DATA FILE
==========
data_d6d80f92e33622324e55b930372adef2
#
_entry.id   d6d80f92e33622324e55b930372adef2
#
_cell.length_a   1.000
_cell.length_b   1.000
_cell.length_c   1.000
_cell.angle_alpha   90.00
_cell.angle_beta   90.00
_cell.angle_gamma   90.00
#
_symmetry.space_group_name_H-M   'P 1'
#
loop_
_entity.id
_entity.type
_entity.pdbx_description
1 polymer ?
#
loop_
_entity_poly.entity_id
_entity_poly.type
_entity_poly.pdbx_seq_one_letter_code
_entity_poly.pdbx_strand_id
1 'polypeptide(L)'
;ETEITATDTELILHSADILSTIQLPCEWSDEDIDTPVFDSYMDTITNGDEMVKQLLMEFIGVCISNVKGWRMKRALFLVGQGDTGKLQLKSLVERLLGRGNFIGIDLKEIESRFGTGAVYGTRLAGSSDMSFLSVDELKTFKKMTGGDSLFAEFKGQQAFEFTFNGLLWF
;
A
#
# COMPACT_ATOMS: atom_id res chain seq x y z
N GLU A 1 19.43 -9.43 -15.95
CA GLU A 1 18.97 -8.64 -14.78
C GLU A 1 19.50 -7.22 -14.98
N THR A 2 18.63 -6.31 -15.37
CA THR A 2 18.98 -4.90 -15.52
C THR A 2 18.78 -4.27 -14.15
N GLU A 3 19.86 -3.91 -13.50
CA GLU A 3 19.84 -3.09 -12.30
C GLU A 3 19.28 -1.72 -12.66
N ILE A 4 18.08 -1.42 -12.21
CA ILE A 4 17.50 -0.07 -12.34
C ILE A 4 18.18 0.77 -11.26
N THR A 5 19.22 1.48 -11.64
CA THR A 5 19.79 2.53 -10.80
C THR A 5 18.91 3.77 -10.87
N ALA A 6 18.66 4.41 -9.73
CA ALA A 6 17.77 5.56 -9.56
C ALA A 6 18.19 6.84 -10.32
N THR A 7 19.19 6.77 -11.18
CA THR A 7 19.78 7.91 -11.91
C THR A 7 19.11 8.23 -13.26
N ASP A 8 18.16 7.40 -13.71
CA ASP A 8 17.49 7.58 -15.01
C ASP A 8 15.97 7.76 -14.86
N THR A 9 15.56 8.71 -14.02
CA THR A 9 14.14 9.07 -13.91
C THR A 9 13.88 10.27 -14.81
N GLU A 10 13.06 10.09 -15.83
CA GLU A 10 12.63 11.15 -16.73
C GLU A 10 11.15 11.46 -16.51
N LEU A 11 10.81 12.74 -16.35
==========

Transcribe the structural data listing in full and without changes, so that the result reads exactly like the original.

data_d6d80f92e33622324e55b930372adef2
#
_entry.id   d6d80f92e33622324e55b930372adef2
#
_cell.length_a   1.000
_cell.length_b   1.000
_cell.length_c   1.000
_cell.angle_alpha   90.00
_cell.angle_beta   90.00
_cell.angle_gamma   90.00
#
_symmetry.space_group_name_H-M   'P 1'
#
loop_
_entity.id
_entity.type
_entity.pdbx_description
1 polymer ?
#
loop_
_entity_poly.entity_id
_entity_poly.type
_entity_poly.pdbx_seq_one_letter_code
_entity_poly.pdbx_strand_id
1 'polypeptide(L)'
;ETEITATDTELILHSADILSTIQLPCEWSDEDIDTPVFDSYMDTITNGDEMVKQLLMEFIGVCISNVKGWRMKRALFLVGQGDTGKLQLKSLVERLLGRGNFIGIDLKEIESRFGTGAVYGTRLAGSSDMSFLSVDELKTFKKMTGGDSLFAEFKGQQAFEFTFNGLLWF
;
A
#
# COMPACT_ATOMS: atom_id res chain seq x y z
N GLU A 1 19.43 -9.43 -15.95
CA GLU A 1 18.97 -8.64 -14.78
C GLU A 1 19.50 -7.22 -14.98
N THR A 2 18.63 -6.31 -15.37
CA THR A 2 18.98 -4.90 -15.52
C THR A 2 18.78 -4.27 -14.15
N GLU A 3 19.86 -3.91 -13.50
CA GLU A 3 19.84 -3.09 -12.30
C GLU A 3 19.28 -1.72 -12.66
N ILE A 4 18.08 -1.42 -12.21
CA ILE A 4 17.50 -0.07 -12.34
C ILE A 4 18.18 0.77 -11.26
N THR A 5 19.22 1.48 -11.64
CA THR A 5 19.79 2.53 -10.80
C THR A 5 18.91 3.77 -10.87
N ALA A 6 18.66 4.41 -9.73
CA ALA A 6 17.77 5.56 -9.56
C ALA A 6 18.19 6.84 -10.32
N THR A 7 19.19 6.77 -11.18
CA THR A 7 19.78 7.91 -11.91
C THR A 7 19.11 8.23 -13.26
N ASP A 8 18.16 7.40 -13.71
CA ASP A 8 17.49 7.58 -15.01
C ASP A 8 15.97 7.76 -14.86
N THR A 9 15.56 8.71 -14.02
CA THR A 9 14.14 9.07 -13.91
C THR A 9 13.88 10.27 -14.81
N GLU A 10 13.06 10.09 -15.83
CA GLU A 10 12.63 11.15 -16.73
C GLU A 10 11.15 11.46 -16.51
N LEU A 11 10.81 12.74 -16.35